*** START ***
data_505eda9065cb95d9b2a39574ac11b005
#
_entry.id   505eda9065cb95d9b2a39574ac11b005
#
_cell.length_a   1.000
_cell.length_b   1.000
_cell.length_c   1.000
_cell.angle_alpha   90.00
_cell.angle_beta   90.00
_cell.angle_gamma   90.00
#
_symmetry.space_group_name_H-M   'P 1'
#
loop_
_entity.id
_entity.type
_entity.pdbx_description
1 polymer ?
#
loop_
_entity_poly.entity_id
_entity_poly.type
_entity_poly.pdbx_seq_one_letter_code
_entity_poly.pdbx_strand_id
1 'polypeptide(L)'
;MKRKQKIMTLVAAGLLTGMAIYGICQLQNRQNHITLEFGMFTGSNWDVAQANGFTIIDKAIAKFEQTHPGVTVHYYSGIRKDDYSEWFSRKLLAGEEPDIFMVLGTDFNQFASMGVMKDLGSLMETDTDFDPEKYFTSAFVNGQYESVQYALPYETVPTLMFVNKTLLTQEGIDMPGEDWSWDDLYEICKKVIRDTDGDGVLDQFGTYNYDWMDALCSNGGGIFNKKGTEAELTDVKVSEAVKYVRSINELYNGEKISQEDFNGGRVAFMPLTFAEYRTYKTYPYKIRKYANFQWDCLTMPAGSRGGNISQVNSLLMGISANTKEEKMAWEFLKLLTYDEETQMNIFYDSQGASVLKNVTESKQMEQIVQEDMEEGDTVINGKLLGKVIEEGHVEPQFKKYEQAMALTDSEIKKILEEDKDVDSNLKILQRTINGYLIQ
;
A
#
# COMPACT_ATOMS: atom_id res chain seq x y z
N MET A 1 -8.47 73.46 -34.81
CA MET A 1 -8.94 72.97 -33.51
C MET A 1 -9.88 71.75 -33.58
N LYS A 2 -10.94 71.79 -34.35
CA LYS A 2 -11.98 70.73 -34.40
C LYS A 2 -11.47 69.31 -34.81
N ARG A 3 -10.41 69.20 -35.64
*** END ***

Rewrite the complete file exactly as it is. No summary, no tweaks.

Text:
data_505eda9065cb95d9b2a39574ac11b005
#
_entry.id   505eda9065cb95d9b2a39574ac11b005
#
_cell.length_a   1.000
_cell.length_b   1.000
_cell.length_c   1.000
_cell.angle_alpha   90.00
_cell.angle_beta   90.00
_cell.angle_gamma   90.00
#
_symmetry.space_group_name_H-M   'P 1'
#
loop_
_entity.id
_entity.type
_entity.pdbx_description
1 polymer ?
#
loop_
_entity_poly.entity_id
_entity_poly.type
_entity_poly.pdbx_seq_one_letter_code
_entity_poly.pdbx_strand_id
1 'polypeptide(L)'
;MKRKQKIMTLVAAGLLTGMAIYGICQLQNRQNHITLEFGMFTGSNWDVAQANGFTIIDKAIAKFEQTHPGVTVHYYSGIRKDDYSEWFSRKLLAGEEPDIFMVLGTDFNQFASMGVMKDLGSLMETDTDFDPEKYFTSAFVNGQYESVQYALPYETVPTLMFVNKTLLTQEGIDMPGEDWSWDDLYEICKKVIRDTDGDGVLDQFGTYNYDWMDALCSNGGGIFNKKGTEAELTDVKVSEAVKYVRSINELYNGEKISQEDFNGGRVAFMPLTFAEYRTYKTYPYKIRKYANFQWDCLTMPAGSRGGNISQVNSLLMGISANTKEEKMAWEFLKLLTYDEETQMNIFYDSQGASVLKNVTESKQMEQIVQEDMEEGDTVINGKLLGKVIEEGHVEPQFKKYEQAMALTDSEIKKILEEDKDVDSNLKILQRTINGYLIQ
;
A
#
# COMPACT_ATOMS: atom_id res chain seq x y z
N MET A 1 -8.47 73.46 -34.81
CA MET A 1 -8.94 72.97 -33.51
C MET A 1 -9.88 71.75 -33.58
N LYS A 2 -10.94 71.79 -34.35
CA LYS A 2 -11.98 70.73 -34.40
C LYS A 2 -11.47 69.31 -34.81
N ARG A 3 -10.41 69.20 -35.64